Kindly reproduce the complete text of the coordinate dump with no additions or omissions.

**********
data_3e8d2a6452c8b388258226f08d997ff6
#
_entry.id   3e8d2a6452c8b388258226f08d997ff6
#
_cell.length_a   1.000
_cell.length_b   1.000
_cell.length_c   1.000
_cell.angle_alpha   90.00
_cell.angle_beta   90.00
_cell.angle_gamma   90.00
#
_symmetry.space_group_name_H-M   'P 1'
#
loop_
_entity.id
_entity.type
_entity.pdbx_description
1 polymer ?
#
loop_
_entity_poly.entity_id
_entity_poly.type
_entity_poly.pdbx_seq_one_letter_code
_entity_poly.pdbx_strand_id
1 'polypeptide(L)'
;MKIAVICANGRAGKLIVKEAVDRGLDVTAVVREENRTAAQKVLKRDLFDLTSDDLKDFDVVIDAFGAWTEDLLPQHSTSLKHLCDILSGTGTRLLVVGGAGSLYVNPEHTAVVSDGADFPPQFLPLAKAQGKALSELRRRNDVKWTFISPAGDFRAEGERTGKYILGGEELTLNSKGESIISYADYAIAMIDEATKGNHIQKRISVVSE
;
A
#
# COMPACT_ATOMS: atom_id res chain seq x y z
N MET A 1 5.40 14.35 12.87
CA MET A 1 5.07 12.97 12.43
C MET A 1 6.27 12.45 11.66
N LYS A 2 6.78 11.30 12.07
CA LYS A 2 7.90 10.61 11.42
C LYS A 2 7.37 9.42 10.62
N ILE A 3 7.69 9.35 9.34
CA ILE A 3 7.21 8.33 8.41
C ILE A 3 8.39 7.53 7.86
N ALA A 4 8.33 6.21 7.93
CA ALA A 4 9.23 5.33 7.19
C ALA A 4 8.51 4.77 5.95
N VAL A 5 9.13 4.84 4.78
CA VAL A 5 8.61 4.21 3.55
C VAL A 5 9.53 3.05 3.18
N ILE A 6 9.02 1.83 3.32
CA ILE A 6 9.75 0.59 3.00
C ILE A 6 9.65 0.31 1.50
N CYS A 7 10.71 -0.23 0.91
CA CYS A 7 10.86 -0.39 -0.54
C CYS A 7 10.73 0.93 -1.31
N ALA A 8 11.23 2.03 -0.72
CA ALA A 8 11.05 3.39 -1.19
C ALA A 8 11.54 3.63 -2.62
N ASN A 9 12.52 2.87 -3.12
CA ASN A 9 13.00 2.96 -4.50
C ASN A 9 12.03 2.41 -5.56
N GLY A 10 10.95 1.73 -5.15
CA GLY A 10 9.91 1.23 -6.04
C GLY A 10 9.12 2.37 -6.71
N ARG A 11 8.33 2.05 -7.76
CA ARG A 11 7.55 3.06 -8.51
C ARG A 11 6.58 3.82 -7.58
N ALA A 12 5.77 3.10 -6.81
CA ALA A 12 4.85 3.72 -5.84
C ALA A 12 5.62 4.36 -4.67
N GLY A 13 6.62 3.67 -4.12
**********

data_3e8d2a6452c8b388258226f08d997ff6
#
_entry.id   3e8d2a6452c8b388258226f08d997ff6
#
_cell.length_a   1.000
_cell.length_b   1.000
_cell.length_c   1.000
_cell.angle_alpha   90.00
_cell.angle_beta   90.00
_cell.angle_gamma   90.00
#
_symmetry.space_group_name_H-M   'P 1'
#
loop_
_entity.id
_entity.type
_entity.pdbx_description
1 polymer ?
#
loop_
_entity_poly.entity_id
_entity_poly.type
_entity_poly.pdbx_seq_one_letter_code
_entity_poly.pdbx_strand_id
1 'polypeptide(L)'
;MKIAVICANGRAGKLIVKEAVDRGLDVTAVVREENRTAAQKVLKRDLFDLTSDDLKDFDVVIDAFGAWTEDLLPQHSTSLKHLCDILSGTGTRLLVVGGAGSLYVNPEHTAVVSDGADFPPQFLPLAKAQGKALSELRRRNDVKWTFISPAGDFRAEGERTGKYILGGEELTLNSKGESIISYADYAIAMIDEATKGNHIQKRISVVSE
;
A
#
# COMPACT_ATOMS: atom_id res chain seq x y z
N MET A 1 5.40 14.35 12.87
CA MET A 1 5.07 12.97 12.43
C MET A 1 6.27 12.45 11.66
N LYS A 2 6.78 11.30 12.07
CA LYS A 2 7.90 10.61 11.42
C LYS A 2 7.37 9.42 10.62
N ILE A 3 7.69 9.35 9.34
CA ILE A 3 7.21 8.33 8.41
C ILE A 3 8.39 7.53 7.86
N ALA A 4 8.33 6.21 7.93
CA ALA A 4 9.23 5.33 7.19
C ALA A 4 8.51 4.77 5.95
N VAL A 5 9.13 4.84 4.78
CA VAL A 5 8.61 4.21 3.55
C VAL A 5 9.53 3.05 3.18
N ILE A 6 9.02 1.83 3.32
CA ILE A 6 9.75 0.59 3.00
C ILE A 6 9.65 0.31 1.50
N CYS A 7 10.71 -0.23 0.91
CA CYS A 7 10.86 -0.39 -0.54
C CYS A 7 10.73 0.93 -1.31
N ALA A 8 11.23 2.03 -0.72
CA ALA A 8 11.05 3.39 -1.19
C ALA A 8 11.54 3.63 -2.62
N ASN A 9 12.52 2.87 -3.12
CA ASN A 9 13.00 2.96 -4.50
C ASN A 9 12.03 2.41 -5.56
N GLY A 10 10.95 1.73 -5.15
CA GLY A 10 9.91 1.23 -6.04
C GLY A 10 9.12 2.37 -6.71
N ARG A 11 8.33 2.05 -7.76
CA ARG A 11 7.55 3.06 -8.51
C ARG A 11 6.58 3.82 -7.58
N ALA A 12 5.77 3.10 -6.81
CA ALA A 12 4.85 3.72 -5.84
C ALA A 12 5.62 4.36 -4.67
N GLY A 13 6.62 3.67 -4.12